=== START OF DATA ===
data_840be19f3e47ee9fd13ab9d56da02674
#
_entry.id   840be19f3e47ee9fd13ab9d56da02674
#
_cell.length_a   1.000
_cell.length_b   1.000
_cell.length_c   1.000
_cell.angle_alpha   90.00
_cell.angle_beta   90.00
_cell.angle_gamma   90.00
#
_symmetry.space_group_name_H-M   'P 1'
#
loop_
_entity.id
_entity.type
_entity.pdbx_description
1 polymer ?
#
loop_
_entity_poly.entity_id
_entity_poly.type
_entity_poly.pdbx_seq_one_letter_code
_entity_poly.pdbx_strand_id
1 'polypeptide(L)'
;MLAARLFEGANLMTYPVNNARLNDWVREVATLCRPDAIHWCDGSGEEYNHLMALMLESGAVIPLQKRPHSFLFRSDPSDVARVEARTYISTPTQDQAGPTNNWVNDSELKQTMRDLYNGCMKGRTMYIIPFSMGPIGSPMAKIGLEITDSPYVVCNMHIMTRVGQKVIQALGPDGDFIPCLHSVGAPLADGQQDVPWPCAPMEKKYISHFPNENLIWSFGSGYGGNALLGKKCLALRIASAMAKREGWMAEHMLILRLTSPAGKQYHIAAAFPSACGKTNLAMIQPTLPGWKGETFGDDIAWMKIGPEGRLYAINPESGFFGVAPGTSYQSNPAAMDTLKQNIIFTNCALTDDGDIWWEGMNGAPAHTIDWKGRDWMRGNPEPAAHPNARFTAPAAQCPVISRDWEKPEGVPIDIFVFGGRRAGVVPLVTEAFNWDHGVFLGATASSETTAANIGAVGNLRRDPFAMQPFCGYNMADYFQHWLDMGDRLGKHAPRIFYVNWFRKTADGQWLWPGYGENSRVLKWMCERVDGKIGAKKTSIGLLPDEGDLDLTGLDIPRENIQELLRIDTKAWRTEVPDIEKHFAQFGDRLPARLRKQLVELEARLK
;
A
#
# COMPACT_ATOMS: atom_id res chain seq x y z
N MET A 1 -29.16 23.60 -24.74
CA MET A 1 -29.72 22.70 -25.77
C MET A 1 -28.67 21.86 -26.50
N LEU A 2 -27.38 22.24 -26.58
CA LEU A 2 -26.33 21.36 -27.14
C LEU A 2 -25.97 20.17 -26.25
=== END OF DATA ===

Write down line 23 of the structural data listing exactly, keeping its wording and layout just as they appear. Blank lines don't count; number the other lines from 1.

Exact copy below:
_entity_poly.pdbx_seq_one_letter_code